Department of the Environment, Water, Heritage and the Arts
Asian heritage pieces seized in Perth
11 May 2010
More than 140 ceramic objects believed to be between 400 and 1000 years old have been seized from a Perth home.
Department of the Environment, Water, Heritage and the Arts spokeswoman Rose Webb said the Australian Customs and Border Protection Service contacted the department after detecting 10 protected objects being imported into Australia.
"When investigators from the federal Department of the Environment, Water, Heritage and the Arts searched this Perth property, they found more than 140 objects, including bowls, plates, and vases," Ms Webb said.
"The pieces—originating from China, the Philippines and Japan—are registered as cultural property by the National Museum of the Philippines.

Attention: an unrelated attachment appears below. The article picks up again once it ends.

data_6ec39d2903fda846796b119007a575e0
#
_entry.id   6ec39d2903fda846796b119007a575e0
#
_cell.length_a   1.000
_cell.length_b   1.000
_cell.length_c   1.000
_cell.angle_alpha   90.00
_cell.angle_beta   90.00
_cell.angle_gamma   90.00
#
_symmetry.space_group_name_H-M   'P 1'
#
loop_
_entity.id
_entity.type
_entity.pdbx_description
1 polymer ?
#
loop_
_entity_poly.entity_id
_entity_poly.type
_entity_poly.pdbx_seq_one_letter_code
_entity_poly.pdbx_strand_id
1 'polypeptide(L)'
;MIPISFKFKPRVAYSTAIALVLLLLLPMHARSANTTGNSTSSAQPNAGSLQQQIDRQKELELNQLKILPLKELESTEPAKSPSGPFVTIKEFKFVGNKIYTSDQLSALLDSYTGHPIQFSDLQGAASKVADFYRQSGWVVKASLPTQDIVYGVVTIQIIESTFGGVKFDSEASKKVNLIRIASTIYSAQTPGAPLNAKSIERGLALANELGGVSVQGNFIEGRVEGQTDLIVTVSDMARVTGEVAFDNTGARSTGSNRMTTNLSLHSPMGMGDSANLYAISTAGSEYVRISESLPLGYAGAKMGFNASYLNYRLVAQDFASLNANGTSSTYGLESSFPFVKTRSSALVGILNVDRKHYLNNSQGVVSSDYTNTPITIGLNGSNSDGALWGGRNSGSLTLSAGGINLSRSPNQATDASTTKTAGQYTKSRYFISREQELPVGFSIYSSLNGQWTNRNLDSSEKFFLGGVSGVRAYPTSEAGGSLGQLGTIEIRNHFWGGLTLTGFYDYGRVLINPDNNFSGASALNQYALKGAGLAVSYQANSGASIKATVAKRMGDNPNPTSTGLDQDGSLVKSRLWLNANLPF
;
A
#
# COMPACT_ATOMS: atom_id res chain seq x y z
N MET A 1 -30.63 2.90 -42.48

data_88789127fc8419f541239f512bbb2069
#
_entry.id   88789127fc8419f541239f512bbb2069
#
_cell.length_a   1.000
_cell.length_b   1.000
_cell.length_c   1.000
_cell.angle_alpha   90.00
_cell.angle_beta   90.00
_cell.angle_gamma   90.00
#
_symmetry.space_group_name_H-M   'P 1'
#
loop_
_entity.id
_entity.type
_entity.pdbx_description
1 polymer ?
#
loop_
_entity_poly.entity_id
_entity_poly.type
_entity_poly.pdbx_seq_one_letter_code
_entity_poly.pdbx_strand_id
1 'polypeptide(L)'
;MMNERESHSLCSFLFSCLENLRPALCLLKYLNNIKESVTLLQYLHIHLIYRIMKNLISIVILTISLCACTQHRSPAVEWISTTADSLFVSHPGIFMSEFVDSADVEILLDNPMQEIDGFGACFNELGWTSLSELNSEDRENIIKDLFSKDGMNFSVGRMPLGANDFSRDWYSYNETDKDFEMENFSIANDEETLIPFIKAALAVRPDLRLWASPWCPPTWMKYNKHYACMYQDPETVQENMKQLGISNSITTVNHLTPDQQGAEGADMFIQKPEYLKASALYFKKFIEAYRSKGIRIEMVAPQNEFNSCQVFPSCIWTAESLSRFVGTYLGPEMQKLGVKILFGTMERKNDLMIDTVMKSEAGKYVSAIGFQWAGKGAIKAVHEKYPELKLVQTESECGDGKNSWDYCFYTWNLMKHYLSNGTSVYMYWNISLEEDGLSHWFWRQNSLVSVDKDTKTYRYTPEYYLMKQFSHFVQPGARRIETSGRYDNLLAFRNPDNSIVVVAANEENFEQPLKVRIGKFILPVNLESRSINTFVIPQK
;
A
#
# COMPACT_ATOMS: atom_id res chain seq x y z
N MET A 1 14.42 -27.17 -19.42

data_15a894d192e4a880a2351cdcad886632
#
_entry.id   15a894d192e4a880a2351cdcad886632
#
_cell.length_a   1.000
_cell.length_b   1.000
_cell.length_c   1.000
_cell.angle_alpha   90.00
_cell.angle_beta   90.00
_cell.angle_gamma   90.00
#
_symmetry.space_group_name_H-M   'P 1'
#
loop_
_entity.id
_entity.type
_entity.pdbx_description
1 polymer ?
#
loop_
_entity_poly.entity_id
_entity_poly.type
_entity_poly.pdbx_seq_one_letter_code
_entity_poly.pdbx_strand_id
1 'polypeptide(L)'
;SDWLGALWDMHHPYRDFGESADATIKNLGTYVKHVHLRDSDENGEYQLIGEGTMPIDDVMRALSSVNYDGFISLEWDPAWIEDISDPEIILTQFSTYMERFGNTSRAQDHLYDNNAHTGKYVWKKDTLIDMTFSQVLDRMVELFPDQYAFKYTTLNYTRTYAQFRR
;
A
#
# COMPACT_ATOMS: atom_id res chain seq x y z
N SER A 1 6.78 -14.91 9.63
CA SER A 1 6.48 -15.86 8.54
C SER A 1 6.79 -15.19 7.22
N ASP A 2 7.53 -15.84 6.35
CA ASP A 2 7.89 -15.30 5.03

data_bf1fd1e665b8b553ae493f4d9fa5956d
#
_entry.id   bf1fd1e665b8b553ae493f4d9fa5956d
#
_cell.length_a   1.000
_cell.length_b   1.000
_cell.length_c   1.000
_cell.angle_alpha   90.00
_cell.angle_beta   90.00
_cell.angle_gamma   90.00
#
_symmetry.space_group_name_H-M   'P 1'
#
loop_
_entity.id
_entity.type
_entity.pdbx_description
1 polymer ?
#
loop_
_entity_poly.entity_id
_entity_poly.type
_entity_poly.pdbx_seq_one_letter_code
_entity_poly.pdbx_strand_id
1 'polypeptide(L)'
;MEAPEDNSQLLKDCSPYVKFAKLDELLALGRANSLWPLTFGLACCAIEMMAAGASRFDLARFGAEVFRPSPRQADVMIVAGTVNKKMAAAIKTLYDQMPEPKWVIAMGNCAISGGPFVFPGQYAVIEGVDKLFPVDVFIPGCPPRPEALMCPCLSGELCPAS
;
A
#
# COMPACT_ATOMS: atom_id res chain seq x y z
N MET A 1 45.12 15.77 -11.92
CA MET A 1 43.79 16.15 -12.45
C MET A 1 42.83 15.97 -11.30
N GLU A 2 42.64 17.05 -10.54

"Some of them are believed to be from the Ming and Sung dynasties, which means they were made somewhere between the years 960 and 1644".
"It is illegal to export protected cultural objects from the Philippines without a permit.
"Investigations are continuing, and we are working with the National Museum of the Philippines and the Philippine Embassy to determine the provenance of these items.
"Once our investigations are over, if the objects are found to have been illegally exported, we aim to return this cultural heritage to the Philippines."
The items were seized under the Protection of Movable Cultural Property Act 1986. Under this legislation it is an offence to import an object that is protected under legislation of its country of origin. The maximum penalty for such an offence is $100,000 or five years jail, or both, for an individual, or $200,000 for a body corporate.